You will probably be sent home the day of your surgery. You will likely receive painkillers and antibiotics to reduce the chance of infection.
You will wear a compression vest around your chest for a period of about 1 month. You'll also have surgical dressings and Steri-strips along the incision lines. Your surgeon will give you instructions about when to remove the dressings and when it is okay to shower. The Steri-strips are usually left in place and will fall off on their own.
During the healing process your body will want to generate lots of fluid around the surgical site. To prevent this fluid from building up in your chest, it needs to be drained. The surgeon will insert drains for this purpose, and you will be taught how to monitor and empty them. The drains will be removed by the surgeon during a clinic visit 3 to 7 days following surgery.
It is normal for the incisions on your chest to be red, but this redness should not extend to more than 1 to 2 cm from the incision (if they extend beyond this, seek medical attention). It is also normal to see or feel the knot from the stitches at the end of the incision. These knots can be annoying, but they are nothing to worry about. If they work their way to the surface (which would usually happen around 3 weeks) they can be clipped free by a health care provider. Bruising and swelling is expected and is not a cause for concern unless there is an unusually large amount of swelling on one side.
The number of check-ups needed varies from person to person. Your surgeon will likely ask you to come in for a check-up around one week after your surgery, and again at 4 to 6 weeks. You can also see your primary care provider about any concerns in the post-operative period. When you visit your surgeon or primary care provider, they should check your surgical sites to make sure there are no infections or wound healing problems. They will ask questions about pain, bleeding, bowel movements, fever and how you are feeling physically and emotionally.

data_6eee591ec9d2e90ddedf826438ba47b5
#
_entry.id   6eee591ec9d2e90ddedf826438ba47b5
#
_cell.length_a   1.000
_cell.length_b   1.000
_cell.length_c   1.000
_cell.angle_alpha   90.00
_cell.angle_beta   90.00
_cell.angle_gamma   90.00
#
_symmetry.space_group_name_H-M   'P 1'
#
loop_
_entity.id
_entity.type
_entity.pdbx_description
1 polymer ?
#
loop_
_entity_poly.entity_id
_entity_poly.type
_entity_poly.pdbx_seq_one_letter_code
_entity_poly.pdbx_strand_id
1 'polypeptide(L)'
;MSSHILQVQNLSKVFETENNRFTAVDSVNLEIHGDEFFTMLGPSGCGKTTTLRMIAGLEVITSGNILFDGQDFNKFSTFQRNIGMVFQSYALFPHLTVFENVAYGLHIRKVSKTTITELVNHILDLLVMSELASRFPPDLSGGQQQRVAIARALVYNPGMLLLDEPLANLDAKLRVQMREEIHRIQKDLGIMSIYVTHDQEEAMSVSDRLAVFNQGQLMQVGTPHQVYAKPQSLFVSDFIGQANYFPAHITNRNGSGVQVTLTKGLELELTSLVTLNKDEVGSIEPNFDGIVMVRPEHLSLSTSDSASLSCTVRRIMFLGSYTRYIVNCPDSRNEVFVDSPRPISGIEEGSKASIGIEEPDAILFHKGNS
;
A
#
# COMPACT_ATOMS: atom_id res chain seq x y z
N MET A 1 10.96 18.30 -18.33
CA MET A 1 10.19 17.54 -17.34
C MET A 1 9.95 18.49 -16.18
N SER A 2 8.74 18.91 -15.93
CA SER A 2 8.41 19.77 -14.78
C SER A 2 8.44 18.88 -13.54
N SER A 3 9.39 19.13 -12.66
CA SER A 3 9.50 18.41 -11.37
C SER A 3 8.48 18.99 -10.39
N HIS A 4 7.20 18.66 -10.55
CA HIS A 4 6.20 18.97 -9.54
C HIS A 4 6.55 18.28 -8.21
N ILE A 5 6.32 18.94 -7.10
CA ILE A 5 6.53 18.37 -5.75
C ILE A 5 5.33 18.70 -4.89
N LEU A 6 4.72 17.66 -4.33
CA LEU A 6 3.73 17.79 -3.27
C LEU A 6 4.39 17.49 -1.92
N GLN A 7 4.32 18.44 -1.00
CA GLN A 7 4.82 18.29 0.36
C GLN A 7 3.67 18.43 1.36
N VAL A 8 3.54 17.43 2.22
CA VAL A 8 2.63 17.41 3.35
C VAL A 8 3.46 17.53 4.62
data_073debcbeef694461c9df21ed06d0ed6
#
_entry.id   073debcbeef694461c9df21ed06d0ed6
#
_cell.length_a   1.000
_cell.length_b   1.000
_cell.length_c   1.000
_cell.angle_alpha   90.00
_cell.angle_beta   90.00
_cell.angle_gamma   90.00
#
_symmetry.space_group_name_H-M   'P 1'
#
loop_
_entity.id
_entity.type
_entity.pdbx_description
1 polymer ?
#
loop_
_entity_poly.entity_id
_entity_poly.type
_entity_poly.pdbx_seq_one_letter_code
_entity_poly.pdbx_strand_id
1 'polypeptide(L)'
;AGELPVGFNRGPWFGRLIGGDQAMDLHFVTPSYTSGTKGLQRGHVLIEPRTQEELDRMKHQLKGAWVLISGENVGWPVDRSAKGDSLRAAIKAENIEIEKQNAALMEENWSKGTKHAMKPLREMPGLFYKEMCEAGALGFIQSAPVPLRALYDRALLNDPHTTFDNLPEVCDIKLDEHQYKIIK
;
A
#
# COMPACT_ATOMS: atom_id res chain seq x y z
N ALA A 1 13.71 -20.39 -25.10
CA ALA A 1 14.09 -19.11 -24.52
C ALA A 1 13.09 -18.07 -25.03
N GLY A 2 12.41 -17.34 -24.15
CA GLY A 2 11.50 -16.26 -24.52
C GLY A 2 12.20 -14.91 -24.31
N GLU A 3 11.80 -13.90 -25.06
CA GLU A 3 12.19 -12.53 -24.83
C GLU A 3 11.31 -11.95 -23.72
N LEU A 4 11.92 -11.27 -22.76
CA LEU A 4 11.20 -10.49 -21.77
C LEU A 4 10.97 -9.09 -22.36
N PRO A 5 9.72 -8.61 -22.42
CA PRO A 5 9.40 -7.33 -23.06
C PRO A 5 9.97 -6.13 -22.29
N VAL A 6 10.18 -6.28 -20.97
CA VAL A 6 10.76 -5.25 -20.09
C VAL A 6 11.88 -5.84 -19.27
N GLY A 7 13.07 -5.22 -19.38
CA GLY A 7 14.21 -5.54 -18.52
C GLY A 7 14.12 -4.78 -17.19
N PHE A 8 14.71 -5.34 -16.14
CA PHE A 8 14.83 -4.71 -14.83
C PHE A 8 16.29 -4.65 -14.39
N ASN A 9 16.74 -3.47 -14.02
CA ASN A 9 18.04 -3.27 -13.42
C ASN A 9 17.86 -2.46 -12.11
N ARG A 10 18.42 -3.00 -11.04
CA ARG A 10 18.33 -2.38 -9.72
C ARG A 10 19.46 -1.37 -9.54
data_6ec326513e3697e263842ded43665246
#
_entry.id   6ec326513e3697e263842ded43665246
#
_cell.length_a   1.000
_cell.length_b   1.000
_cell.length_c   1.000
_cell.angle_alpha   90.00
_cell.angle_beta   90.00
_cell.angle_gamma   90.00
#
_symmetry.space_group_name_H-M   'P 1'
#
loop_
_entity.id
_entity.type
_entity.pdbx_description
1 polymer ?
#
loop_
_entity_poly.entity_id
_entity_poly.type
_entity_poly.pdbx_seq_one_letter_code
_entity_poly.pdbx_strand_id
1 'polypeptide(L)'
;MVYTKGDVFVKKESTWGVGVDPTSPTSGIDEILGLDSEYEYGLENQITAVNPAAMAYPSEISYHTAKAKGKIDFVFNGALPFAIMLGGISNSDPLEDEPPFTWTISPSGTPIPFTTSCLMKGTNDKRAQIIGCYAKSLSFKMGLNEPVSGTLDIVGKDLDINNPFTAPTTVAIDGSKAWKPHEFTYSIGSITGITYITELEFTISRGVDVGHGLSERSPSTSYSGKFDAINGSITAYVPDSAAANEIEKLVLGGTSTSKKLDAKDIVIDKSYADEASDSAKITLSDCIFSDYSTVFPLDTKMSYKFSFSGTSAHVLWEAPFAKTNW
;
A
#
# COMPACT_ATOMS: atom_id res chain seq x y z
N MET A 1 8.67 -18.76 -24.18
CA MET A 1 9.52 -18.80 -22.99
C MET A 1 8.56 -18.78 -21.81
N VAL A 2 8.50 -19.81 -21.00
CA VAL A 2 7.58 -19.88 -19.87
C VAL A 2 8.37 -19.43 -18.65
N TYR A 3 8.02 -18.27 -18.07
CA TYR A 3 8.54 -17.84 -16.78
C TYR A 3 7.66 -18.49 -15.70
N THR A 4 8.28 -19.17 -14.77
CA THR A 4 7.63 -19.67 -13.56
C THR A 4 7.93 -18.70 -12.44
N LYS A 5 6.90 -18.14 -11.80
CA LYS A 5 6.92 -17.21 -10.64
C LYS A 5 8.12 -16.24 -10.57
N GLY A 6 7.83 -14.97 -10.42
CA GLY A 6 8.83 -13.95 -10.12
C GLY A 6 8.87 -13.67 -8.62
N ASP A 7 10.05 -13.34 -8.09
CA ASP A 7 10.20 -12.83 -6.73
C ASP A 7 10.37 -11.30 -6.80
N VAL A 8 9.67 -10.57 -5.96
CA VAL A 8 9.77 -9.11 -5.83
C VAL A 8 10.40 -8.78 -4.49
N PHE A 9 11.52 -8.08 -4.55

Recovery time varies from person to person, so always follow the advice of your own surgeon. Many people feel comfortable within two weeks following chest construction, but you'll need plenty of rest during those weeks. Expect to limit your arm movement for the first 2 to 3 weeks. It is common to return to your daily activities gradually over the 4 to 6 weeks following your surgery. Some activities, such as driving, heavy lifting, exercise, sex and soaking in hot tubs, may be restricted in the post-operative period. Your surgeon will give you advice about when it is okay to resume these activities.
Chest construction revisions are fairly common, especially if you had more chest tissue to remove or if you have less skin elasticity. Six to eight months after your surgery is complete, you and your surgeon can determine whether a surgical revision is needed. With a letter of recommendation from your surgeon, the cost of your revision will be covered by the BC Medical Services Plan.
Common reasons for a surgical revision include:
- To improve contour (with liposuction)
- To address scarring
- To correct skin excess, bulges or puckering
- To adjust the nipple-areola complex position or size